Such an idyllic scene. Clean sheets blowing in the breeze. The sun warming the fabric (100% organic cotton, I’m thinking), filling it with the scent of the outdoors.
These days, with Americans disagreeing on issues from bathrooms to vaccines, you’d think clotheslines — their existence, their value, their esthetic — would be pretty far down the list of causes to examine. Turns out, our planet’s economic and environmental future hangs on this unlikely thread, the clothesline.
Did you know that your clothes dryer uses more electricity than your refrigerator?
I didn’t either.
Northwest Power and Conservation Council estimate households in the Northwestern states use 4.3 % of their annual electricity consumption to dry laundry. Compared to the 3.5% from refrigerators. (They didn’t mention if those were self-defrosting refrigerators.)
Here’s how the issue settles out.
On the down-with-clotheslines side, we have various homeowner associations, condominium boards, and trailer park owners, all worried about property values, who have established bans on outdoor clotheslines across the country.
On the pro-clothesline side, (aka, the-right-to-dry movement) we have Project Laundry List out of Concord, NH, whose goal is “to make air-drying and cold-water washing laundry acceptable and desirable as simple and effective ways to save energy.” There are other groups, I’m sure, but Project Laundry List has a website where they list the top ten reasons to line-dry and a Facebook Page (Drying for Freedom).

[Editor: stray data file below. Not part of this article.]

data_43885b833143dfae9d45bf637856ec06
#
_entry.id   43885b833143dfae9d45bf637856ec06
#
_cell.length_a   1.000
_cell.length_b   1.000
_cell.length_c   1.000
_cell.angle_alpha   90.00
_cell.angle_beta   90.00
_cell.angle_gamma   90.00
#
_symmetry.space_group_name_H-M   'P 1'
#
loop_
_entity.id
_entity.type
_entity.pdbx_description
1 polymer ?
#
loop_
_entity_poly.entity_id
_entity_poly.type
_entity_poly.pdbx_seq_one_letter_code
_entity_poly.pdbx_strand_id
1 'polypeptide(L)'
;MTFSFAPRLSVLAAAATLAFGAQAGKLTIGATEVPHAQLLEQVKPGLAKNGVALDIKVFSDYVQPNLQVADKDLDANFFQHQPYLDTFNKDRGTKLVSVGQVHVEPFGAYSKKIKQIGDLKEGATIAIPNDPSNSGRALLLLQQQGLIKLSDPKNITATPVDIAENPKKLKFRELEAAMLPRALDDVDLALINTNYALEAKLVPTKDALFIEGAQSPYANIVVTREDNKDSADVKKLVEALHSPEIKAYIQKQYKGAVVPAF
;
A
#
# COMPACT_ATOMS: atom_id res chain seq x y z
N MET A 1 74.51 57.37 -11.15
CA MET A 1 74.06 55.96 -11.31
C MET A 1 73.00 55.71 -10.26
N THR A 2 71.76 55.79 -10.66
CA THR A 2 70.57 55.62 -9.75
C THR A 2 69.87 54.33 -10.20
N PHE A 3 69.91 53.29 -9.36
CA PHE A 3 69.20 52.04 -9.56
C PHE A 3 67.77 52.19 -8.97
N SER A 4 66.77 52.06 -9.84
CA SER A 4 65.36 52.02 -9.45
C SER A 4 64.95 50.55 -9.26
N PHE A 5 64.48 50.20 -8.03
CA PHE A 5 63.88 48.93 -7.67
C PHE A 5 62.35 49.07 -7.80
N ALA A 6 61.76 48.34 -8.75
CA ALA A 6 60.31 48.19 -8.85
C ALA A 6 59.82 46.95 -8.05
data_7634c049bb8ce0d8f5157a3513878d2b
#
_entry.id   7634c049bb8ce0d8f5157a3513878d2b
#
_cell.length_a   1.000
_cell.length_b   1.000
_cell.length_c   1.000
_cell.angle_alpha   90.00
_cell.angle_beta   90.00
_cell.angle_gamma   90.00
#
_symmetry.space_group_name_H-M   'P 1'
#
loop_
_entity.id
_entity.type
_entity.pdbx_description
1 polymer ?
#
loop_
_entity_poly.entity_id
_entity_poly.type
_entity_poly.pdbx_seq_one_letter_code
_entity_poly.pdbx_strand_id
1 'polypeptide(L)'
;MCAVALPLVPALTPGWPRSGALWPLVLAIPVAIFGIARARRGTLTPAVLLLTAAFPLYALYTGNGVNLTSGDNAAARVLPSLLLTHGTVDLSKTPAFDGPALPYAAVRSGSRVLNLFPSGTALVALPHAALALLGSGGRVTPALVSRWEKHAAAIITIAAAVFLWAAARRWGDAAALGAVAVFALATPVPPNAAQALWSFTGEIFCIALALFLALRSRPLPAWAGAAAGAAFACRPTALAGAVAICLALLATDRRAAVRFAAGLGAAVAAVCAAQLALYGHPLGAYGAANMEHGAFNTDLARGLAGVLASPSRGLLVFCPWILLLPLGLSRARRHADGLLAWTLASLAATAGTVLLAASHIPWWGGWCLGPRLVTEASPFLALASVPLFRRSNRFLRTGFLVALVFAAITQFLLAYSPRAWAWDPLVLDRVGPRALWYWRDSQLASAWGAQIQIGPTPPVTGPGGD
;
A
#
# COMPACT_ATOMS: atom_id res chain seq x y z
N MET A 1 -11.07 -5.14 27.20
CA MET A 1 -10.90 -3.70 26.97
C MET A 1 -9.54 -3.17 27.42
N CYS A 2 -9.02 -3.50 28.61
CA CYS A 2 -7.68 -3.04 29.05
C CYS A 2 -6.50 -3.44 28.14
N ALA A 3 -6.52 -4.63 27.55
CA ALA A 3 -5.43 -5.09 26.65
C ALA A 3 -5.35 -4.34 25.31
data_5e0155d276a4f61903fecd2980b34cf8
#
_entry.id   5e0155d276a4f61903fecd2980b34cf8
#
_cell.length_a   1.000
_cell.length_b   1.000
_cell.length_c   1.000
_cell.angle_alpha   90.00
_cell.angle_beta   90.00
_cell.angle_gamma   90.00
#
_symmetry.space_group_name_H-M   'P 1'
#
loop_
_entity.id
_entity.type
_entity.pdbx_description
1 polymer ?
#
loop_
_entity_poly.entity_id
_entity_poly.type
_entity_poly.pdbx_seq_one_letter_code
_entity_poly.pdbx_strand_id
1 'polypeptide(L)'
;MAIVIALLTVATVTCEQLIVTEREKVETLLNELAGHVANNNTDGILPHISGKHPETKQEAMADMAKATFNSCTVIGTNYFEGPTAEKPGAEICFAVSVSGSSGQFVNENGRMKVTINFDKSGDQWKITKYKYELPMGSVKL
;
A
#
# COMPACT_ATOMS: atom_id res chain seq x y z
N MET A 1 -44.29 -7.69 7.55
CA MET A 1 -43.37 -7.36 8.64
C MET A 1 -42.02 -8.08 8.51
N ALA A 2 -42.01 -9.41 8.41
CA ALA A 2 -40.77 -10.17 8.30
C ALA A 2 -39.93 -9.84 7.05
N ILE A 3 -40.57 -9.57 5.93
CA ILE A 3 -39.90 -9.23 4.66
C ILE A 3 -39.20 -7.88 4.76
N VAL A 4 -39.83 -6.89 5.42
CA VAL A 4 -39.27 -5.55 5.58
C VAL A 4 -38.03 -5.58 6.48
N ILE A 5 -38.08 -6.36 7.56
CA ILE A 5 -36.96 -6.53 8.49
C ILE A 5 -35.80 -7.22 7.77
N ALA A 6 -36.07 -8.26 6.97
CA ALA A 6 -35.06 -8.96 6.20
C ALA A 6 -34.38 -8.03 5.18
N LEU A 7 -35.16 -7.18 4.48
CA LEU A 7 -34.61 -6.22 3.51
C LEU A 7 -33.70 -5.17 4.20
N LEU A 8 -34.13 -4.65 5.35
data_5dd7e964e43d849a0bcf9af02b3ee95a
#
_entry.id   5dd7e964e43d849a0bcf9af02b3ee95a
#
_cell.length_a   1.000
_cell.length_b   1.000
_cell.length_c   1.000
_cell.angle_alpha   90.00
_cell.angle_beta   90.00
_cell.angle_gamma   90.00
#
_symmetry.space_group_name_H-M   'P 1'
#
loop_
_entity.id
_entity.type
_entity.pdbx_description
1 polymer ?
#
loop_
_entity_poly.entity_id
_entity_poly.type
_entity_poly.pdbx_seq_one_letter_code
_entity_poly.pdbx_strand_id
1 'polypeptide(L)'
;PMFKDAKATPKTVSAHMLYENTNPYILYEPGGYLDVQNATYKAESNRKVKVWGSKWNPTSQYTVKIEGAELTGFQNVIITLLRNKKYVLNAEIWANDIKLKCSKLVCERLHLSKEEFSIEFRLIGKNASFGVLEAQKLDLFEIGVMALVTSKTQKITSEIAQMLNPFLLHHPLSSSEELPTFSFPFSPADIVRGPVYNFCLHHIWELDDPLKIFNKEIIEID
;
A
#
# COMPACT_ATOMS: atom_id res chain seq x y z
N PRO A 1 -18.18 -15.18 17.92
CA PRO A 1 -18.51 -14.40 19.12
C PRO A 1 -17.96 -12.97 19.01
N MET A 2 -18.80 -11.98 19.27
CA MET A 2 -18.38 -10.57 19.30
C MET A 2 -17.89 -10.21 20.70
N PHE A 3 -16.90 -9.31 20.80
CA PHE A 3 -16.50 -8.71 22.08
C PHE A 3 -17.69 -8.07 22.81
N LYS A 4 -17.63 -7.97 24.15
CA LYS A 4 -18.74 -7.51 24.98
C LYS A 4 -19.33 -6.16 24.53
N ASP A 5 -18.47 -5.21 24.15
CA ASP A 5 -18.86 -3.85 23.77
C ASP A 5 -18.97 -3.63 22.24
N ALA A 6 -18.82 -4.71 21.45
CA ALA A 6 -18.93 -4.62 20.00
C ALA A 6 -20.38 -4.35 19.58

According to the website grist.org, The New York Times has reported that the typical US household could prevent 1,500 pounds of carbon dioxide from entering the atmosphere each year by simply turning off its dryer and hanging the clothes outside in the sun. AND, as an aside, dryers cause more than 12,000 residential fires annually.[editorial note here: I could not find this NYTimes article. 2021 update: the Grist.org article is now also missing.]
Then there is the electricity industry — where the politics comes in — which has, from 1945, promised “we could live better electrically.” That’s a link to a 1950s era commercial that features some familiar faces. Take a peak.
Want more? Here’s another with the same “cast.”
We did “live better” too. Electricity brought us toasters and dishwashers and vacuums and irons and heaters and coolers and ovens and ranges and power washers and toys. But it was based on an electric dream that increased the demand for coal across the globe where developing nations were beginning their own love affair with an electric utopia.
And has there ever been a Utopia that ended well?
“It seems like such a mundane thing, hanging laundry, and yet it draws in all these questions about individual rights, private property, class, aesthetics, the environment,” says British filmmaker Steven Lake, who crisscrossed the world to unravel the reasons and consequences for the banishing of the clotheslines in favor of tumble dryers. His documentary, DRYING FOR FREEDOM, “is a voyage into the new environmental battlefield where money, status and class come first and our planet is a poor second.”
Do you live in a “right to dry” state?
Here are the 20 states that are listed as “right-to-dry” states as of November, 2020. (yes, updated from my 2016 post)
Just remember, the next time you do your laundry,
Our future is hanging on the line.
(cute, huh? It’s not original with me.)
How about you? Where do you stand vis a vis your own clothesline?